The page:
[Linux4christians] Re: NIV Bible for Linux (off list topic)
karl at charcoal.com
Sun Aug 13 08:45:01 EDT 2006
Lincoln Fessenden <l4c at thelinuxlink.net> writes:
> Like I said, I personally use the KJV mainly myself, however, I do
> have a copy of almost every other translation I can get my hands on
> and read and compare them all.
^^^^ ^^^ ^^^^^^^
I think that's where really responsible study comes in. Be
suspicious, in a certain sense; you needn't trust any one version.
My normal study mode these days is 5 simultaneous translations:
NET, NASB, NIV, ESV, and KJV2006. (Oh, the wonders of GnomeSword's
There is the benefit of "recent" English; I get each version's
translator-specific choices of footnotes and xrefs; I get KJV's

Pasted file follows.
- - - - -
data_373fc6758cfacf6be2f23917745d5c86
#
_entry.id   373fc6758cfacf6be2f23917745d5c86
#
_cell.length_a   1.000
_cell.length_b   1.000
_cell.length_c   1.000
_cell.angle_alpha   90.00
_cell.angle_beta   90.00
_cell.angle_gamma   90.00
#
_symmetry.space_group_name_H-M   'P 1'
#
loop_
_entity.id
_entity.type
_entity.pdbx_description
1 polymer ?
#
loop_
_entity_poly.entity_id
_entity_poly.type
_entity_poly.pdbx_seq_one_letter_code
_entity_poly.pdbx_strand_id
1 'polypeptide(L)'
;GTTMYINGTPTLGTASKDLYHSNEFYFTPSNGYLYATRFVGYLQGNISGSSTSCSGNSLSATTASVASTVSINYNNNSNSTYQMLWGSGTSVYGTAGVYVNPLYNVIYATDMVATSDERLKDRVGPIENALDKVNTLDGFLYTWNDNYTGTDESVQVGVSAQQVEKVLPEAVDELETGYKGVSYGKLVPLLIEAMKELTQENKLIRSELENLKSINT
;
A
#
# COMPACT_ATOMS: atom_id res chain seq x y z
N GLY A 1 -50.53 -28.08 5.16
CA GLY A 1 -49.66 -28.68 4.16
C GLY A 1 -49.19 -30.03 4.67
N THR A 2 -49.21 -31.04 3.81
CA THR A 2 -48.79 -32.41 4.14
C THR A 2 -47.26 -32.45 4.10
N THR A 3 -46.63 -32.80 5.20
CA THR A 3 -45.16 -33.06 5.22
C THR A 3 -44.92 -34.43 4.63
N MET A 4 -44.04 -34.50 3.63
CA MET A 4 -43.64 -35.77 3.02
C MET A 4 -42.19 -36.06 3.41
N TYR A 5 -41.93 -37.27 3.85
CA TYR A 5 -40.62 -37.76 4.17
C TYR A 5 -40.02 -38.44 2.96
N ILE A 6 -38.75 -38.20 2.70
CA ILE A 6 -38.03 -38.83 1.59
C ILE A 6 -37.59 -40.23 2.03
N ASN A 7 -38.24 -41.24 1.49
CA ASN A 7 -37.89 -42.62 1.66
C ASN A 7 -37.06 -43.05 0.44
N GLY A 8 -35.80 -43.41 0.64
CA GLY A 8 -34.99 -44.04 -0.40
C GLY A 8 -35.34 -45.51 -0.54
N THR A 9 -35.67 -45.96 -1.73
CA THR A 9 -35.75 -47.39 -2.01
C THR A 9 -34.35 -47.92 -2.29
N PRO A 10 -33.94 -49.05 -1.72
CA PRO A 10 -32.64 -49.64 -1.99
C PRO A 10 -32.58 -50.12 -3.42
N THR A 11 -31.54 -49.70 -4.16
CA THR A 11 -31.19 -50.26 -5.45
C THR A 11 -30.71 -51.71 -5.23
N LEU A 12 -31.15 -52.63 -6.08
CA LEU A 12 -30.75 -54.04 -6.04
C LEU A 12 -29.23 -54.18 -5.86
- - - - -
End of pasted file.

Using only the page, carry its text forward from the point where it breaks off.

Strong's references, plus morph tags. Next I add in commentaries for
each (NETnotes, Jamieson-Fausset-Brown, John Gill's Expositor, Matthew
Henry Commentary, Adam Clarke's Commentary), then add dictionaries
(Webster's, International Standard Bible Encyclopedia, Easton's Bible
Dictionary, Nave's Topical).
If you can't achieve valuable study results out of a mass of resources
like that, you're not trying.
One thing I find more valuable than I would have expected is xrefs.
People who use bound-paper Bibles don't often chase xrefs; it takes
too much out of one's train of thought to mark one's place, find the
new place, read, and then decide whether to chase another level of
xref deeper, then eventually come back to the mainline study point;
how many bookmarks can you insert, so as to get back to where you
started? But it's easy with software, and I use them _constantly_ --
it gives insight into what the translators thought were important
related matters. You can read those, then consider how important you
find them yourself. Many times, I have found myself going down
interesting and useful paths of thought just by chasing a string of
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